Hey Michael B. Any suggestions in regards to team driving during training and trying to get some sleep while the truck is moving? I am also a very light sleeper. Thanks.

CDL:

Commercial Driver's License (CDL)

A CDL is required to drive any of the following vehicles:

  • Any combination of vehicles with a gross combined weight rating (GCWR) of 26,001 or more pounds, providing the gross vehicle weight rating (GVWR) of the vehicle being towed is in excess of 10,000 pounds.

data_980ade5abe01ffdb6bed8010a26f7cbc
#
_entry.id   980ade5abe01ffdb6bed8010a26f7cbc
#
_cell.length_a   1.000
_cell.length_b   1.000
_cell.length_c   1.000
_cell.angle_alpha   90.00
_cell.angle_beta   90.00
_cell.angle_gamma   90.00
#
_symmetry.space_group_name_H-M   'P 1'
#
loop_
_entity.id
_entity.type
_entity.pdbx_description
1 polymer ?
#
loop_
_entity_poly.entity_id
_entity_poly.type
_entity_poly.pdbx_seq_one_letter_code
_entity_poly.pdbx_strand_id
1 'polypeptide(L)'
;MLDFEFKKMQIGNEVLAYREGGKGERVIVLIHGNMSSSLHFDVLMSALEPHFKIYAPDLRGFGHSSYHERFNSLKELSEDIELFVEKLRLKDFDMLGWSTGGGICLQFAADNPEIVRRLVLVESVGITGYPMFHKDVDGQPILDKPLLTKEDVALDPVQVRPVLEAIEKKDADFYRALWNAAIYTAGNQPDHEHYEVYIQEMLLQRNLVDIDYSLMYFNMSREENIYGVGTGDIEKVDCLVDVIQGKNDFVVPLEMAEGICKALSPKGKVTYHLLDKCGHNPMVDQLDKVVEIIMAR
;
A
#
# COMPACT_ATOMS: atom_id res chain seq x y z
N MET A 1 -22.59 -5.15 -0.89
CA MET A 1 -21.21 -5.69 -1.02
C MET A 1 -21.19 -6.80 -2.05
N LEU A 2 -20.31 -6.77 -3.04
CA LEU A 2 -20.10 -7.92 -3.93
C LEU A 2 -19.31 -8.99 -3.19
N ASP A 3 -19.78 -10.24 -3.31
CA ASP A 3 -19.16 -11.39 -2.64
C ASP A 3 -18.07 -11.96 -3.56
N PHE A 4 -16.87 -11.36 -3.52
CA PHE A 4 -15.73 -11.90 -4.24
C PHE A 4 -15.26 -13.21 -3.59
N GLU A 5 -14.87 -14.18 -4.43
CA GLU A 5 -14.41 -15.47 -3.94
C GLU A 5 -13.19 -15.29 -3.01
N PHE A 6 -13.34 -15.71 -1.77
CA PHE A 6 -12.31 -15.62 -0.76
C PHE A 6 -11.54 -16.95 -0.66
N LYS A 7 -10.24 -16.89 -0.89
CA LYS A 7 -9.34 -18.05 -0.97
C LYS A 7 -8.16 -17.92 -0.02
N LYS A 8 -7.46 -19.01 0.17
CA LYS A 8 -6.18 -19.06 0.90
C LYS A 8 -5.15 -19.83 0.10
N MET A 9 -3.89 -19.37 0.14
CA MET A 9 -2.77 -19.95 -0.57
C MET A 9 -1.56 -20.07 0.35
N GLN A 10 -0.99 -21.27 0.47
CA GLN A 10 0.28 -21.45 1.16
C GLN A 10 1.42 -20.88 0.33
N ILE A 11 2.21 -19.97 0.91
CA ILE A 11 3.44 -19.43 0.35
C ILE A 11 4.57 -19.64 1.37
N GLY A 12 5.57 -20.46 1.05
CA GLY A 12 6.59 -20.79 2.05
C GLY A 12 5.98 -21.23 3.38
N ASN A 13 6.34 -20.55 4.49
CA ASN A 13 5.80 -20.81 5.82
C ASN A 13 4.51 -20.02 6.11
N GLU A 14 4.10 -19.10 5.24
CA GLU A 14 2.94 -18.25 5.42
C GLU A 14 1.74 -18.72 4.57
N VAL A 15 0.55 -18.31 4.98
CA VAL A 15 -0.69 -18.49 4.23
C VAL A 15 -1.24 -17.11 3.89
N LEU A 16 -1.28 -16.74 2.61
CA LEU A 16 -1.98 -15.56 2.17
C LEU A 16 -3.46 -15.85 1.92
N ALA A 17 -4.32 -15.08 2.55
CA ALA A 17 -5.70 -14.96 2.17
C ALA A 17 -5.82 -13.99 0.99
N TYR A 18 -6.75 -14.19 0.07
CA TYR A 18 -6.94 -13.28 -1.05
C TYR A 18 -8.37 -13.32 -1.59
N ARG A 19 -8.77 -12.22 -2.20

• Any single vehicle with a GVWR of 26,001 or more pounds, or any such vehicle towing another not in excess of 10,000 pounds.
  • Any vehicle, regardless of size, designed to transport 16 or more persons, including the driver.
  • Any vehicle required by federal regulations to be placarded while transporting hazardous materials.

OWI:

Operating While Intoxicated